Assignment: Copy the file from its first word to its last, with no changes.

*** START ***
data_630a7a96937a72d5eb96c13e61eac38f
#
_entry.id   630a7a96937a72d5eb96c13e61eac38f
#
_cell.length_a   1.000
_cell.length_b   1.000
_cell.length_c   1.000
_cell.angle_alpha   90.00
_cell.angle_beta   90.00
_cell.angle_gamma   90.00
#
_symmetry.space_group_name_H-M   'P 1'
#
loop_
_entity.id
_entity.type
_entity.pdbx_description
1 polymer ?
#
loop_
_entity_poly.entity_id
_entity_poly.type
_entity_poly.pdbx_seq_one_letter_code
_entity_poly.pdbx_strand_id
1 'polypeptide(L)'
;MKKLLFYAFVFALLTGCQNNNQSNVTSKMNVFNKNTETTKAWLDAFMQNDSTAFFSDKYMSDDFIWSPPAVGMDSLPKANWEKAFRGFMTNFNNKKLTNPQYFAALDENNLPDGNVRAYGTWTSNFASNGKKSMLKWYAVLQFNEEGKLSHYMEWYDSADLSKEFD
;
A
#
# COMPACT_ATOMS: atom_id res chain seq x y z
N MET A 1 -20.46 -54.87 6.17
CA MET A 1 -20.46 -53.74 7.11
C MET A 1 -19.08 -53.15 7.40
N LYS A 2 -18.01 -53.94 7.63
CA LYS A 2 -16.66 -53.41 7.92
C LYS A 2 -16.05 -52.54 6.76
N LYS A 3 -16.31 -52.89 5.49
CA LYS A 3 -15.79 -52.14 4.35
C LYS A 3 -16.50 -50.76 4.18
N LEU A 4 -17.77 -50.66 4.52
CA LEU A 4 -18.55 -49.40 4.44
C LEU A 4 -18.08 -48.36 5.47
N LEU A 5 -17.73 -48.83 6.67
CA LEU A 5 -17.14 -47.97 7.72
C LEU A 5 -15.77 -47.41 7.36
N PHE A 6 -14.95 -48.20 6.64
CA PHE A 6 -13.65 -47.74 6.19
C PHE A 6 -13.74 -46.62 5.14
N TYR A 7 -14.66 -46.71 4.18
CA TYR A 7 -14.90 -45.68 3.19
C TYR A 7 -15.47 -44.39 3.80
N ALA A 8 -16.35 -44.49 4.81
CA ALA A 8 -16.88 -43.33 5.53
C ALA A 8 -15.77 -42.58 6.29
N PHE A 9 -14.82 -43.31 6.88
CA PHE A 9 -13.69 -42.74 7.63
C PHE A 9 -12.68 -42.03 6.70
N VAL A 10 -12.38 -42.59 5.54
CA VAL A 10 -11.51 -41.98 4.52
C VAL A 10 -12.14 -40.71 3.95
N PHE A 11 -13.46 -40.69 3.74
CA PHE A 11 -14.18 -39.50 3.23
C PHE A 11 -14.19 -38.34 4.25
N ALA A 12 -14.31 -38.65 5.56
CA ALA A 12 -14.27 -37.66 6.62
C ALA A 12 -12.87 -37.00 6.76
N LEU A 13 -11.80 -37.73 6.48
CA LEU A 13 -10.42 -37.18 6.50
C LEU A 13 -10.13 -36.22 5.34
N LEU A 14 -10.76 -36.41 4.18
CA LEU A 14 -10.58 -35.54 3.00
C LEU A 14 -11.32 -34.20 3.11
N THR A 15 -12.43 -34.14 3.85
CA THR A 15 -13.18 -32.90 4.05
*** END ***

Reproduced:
data_630a7a96937a72d5eb96c13e61eac38f
#
_entry.id   630a7a96937a72d5eb96c13e61eac38f
#
_cell.length_a   1.000
_cell.length_b   1.000
_cell.length_c   1.000
_cell.angle_alpha   90.00
_cell.angle_beta   90.00
_cell.angle_gamma   90.00
#
_symmetry.space_group_name_H-M   'P 1'
#
loop_
_entity.id
_entity.type
_entity.pdbx_description
1 polymer ?
#
loop_
_entity_poly.entity_id
_entity_poly.type
_entity_poly.pdbx_seq_one_letter_code
_entity_poly.pdbx_strand_id
1 'polypeptide(L)'
;MKKLLFYAFVFALLTGCQNNNQSNVTSKMNVFNKNTETTKAWLDAFMQNDSTAFFSDKYMSDDFIWSPPAVGMDSLPKANWEKAFRGFMTNFNNKKLTNPQYFAALDENNLPDGNVRAYGTWTSNFASNGKKSMLKWYAVLQFNEEGKLSHYMEWYDSADLSKEFD
;
A
#
# COMPACT_ATOMS: atom_id res chain seq x y z
N MET A 1 -20.46 -54.87 6.17
CA MET A 1 -20.46 -53.74 7.11
C MET A 1 -19.08 -53.15 7.40
N LYS A 2 -18.01 -53.94 7.63
CA LYS A 2 -16.66 -53.41 7.92
C LYS A 2 -16.05 -52.54 6.76
N LYS A 3 -16.31 -52.89 5.49
CA LYS A 3 -15.79 -52.14 4.35
C LYS A 3 -16.50 -50.76 4.18
N LEU A 4 -17.77 -50.66 4.52
CA LEU A 4 -18.55 -49.40 4.44
C LEU A 4 -18.08 -48.36 5.47
N LEU A 5 -17.73 -48.83 6.67
CA LEU A 5 -17.14 -47.97 7.72
C LEU A 5 -15.77 -47.41 7.36
N PHE A 6 -14.95 -48.20 6.64
CA PHE A 6 -13.65 -47.74 6.19
C PHE A 6 -13.74 -46.62 5.14
N TYR A 7 -14.66 -46.71 4.18
CA TYR A 7 -14.90 -45.68 3.19
C TYR A 7 -15.47 -44.39 3.80
N ALA A 8 -16.35 -44.49 4.81
CA ALA A 8 -16.88 -43.33 5.53
C ALA A 8 -15.77 -42.58 6.29
N PHE A 9 -14.82 -43.31 6.88
CA PHE A 9 -13.69 -42.74 7.63
C PHE A 9 -12.68 -42.03 6.70
N VAL A 10 -12.38 -42.59 5.54
CA VAL A 10 -11.51 -41.98 4.52
C VAL A 10 -12.14 -40.71 3.95
N PHE A 11 -13.46 -40.69 3.74
CA PHE A 11 -14.18 -39.50 3.23
C PHE A 11 -14.19 -38.34 4.25
N ALA A 12 -14.31 -38.65 5.56
CA ALA A 12 -14.27 -37.66 6.62
C ALA A 12 -12.87 -37.00 6.76
N LEU A 13 -11.80 -37.73 6.48
CA LEU A 13 -10.42 -37.18 6.50
C LEU A 13 -10.13 -36.22 5.34
N LEU A 14 -10.76 -36.41 4.18
CA LEU A 14 -10.58 -35.54 3.00
C LEU A 14 -11.32 -34.20 3.11
N THR A 15 -12.43 -34.14 3.85
CA THR A 15 -13.18 -32.90 4.05